The area above the lower epidermis is called the vein, which contains vessels to bring water and minerals to the leaf. Above this is a layer containing palisade cells that have green pigments, called chlorophyll, which capture energy from sunlight and use it to prepare food from carbon dioxide and water.

Vein, Palaside Cells, Vessels

Vein, Palaside Cells, Vessels

The by-products are oxygen and water, which are released through the stomata during daytime. The food is sent to other parts of the plant through the veins.

By-Products, Water, Oxygen

The sun and trees are called the lifeline of our planet.

Lifeline

During photosynthesis, plants produce food in the form of glucose, which is furtherconverted into complex compounds like starch and cellulose.

Glucose, Starch, Cellulose

Plants also prepare proteins with the help of nitrogen, which is obtained from the soil. Micro-organisms convert atmospheric nitrogen into water-soluble compounds, which are absorbed by the roots of plants.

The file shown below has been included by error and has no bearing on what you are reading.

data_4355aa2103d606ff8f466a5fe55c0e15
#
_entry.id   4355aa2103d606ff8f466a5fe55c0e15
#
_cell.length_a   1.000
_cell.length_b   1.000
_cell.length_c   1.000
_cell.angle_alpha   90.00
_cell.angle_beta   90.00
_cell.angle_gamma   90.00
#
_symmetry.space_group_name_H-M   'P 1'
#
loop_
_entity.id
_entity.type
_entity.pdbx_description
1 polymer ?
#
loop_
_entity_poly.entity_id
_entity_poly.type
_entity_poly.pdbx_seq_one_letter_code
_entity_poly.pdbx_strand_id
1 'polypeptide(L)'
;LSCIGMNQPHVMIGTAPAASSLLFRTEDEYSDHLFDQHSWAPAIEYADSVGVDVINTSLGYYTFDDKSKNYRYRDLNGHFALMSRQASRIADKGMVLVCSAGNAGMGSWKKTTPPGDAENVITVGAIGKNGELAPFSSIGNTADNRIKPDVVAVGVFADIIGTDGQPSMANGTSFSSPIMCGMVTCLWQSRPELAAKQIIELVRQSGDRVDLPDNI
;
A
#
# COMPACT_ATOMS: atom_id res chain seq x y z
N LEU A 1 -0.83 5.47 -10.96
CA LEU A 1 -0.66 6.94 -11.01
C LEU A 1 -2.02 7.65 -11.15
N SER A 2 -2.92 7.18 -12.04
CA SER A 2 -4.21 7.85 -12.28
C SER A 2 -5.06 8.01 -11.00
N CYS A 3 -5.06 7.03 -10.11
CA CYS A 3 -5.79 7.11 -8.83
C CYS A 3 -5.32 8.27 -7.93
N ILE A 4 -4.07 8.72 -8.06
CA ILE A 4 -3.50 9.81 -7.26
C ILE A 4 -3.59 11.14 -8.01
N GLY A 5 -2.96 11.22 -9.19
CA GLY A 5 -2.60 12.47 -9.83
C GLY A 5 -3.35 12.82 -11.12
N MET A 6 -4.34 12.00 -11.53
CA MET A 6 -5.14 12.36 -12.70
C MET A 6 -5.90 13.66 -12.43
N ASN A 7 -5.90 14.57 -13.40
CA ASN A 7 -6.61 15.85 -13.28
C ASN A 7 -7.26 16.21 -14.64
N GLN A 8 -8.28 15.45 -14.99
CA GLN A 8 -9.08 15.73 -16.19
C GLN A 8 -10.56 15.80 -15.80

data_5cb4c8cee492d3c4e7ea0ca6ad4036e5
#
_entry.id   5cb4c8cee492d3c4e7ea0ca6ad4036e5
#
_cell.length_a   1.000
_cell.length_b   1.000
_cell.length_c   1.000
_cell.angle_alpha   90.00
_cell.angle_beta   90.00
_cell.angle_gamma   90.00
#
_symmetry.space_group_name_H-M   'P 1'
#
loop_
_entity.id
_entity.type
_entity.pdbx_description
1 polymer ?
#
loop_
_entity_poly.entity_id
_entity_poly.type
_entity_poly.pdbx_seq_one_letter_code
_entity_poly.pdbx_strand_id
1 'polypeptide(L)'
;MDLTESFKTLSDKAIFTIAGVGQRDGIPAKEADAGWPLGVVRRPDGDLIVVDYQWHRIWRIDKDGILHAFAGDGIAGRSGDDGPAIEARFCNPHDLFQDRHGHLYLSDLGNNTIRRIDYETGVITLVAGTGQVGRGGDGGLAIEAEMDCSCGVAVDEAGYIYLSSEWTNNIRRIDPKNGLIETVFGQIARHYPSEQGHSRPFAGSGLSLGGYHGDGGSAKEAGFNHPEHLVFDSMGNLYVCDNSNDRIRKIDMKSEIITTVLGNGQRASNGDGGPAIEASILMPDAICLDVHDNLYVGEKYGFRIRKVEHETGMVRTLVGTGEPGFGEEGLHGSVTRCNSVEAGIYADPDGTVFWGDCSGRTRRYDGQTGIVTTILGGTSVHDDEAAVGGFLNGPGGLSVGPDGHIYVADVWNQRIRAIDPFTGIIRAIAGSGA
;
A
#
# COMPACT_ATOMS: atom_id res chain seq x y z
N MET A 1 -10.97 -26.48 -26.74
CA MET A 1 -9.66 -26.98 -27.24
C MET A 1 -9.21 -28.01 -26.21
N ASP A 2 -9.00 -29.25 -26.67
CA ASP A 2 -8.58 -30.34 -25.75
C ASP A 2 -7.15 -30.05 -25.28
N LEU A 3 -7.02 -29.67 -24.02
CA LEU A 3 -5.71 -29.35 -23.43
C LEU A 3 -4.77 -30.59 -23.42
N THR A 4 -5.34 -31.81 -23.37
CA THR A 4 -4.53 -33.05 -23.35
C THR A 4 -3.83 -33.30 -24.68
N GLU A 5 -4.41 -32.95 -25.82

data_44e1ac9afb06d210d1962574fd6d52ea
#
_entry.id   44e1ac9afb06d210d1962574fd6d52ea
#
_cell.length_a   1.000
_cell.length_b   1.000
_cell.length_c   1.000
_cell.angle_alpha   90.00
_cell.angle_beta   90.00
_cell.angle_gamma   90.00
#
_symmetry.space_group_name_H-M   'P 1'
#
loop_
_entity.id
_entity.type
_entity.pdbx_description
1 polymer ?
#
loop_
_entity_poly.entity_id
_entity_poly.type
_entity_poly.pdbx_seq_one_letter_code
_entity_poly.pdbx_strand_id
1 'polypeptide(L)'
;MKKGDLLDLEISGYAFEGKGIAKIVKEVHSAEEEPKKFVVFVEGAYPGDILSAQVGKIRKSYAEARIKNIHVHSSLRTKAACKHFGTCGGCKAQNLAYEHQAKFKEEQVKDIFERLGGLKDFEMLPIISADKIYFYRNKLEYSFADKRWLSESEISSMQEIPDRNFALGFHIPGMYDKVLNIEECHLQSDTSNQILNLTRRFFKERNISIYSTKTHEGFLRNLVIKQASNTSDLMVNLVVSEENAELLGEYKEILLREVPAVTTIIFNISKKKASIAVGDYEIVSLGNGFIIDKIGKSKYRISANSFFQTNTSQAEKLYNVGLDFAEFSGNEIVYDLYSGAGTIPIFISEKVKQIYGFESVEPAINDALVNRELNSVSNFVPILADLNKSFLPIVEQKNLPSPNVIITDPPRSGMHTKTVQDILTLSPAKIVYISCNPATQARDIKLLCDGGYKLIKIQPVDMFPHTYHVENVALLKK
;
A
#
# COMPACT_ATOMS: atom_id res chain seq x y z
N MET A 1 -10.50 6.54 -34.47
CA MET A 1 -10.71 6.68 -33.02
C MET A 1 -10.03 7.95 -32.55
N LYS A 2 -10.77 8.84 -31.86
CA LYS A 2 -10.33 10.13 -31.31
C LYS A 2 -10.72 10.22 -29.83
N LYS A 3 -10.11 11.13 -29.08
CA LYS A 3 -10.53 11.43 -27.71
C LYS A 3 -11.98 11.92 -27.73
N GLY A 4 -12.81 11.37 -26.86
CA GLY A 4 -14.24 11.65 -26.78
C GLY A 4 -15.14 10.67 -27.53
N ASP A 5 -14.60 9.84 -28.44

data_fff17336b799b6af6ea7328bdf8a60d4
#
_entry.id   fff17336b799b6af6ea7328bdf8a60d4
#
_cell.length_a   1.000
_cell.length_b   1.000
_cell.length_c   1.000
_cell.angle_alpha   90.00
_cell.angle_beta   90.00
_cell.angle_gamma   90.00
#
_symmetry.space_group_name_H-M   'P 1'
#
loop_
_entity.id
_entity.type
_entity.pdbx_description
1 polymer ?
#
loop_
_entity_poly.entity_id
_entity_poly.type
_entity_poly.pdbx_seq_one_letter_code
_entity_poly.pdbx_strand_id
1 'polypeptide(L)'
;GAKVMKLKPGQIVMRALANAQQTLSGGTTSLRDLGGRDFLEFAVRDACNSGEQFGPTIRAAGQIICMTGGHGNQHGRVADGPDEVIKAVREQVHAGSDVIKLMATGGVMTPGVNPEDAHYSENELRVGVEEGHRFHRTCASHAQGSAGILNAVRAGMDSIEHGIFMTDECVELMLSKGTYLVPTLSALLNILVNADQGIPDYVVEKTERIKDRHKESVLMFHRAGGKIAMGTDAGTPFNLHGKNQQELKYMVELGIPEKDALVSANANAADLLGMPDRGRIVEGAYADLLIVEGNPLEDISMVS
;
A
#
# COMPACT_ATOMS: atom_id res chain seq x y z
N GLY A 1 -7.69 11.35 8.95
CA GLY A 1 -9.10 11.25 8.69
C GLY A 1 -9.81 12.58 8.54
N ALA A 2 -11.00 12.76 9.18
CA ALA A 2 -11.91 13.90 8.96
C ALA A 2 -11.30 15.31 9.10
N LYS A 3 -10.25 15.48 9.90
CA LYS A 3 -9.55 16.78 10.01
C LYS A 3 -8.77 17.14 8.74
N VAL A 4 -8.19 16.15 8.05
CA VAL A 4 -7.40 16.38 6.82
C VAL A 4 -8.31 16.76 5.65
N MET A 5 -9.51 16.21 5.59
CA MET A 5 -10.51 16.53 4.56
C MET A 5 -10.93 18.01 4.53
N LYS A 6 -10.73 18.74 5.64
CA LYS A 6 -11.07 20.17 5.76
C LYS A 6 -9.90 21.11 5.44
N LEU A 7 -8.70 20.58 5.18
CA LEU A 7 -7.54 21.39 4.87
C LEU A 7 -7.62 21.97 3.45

Micro Organisms, Nitrogen

Micro Organisms, Nitrogen

The insectivorous mode of nutrition is seen in plants such as the pitcher plant and the Venus fly trap. Due to a lack of nutrients like nitrogen and other minerals in the soil, their leaves are modified to form a trap with hairy walls that can capture insects.

Pitcher Plant, Venus Fly Trap

Once an insect enters the trap, the lid of the trap closes, and the prey gets entangled in the hair. The plant then digests its prey to obtain the required nutrients.

Venus Fly Trap, Prey

Heterotrophic plants do not have chlorophyll, and cannot produce food by photosynthesis.

Heterotrophic Plants

The cuscuta plant derives valuable nutrients from the host plant, so it is called parasitic.

Cuscuta, Host, Parasite

Fungi obtain their nutrition from dead and decaying organic matter. They secrete digestive juices onto dead and decaying matter, and then absorb the nutrients from it.

Decaying

Plants that use saprotrophic nutrition are called saprotrophs. The mode of nutrition in which organisms take in nutrients in solution form from dead and decaying matter is called saprotrophic nutrition.

Saprotrophic Nutrition, Saprotrophs

Fungi reproduce using spores that germinate and grow into a new fungus.

Fungi, Spores

Rhizobium bacteria form a symbiotic relationship with plants such as gram, peas, moong beans and other legumes.

Rhizobium, Symbiotic Relationship, Gram, Peas, Moong Beans, Legumes

Rhizobium, Symbiotic Relationship, Gram, Peas, Moong Beans, Legumes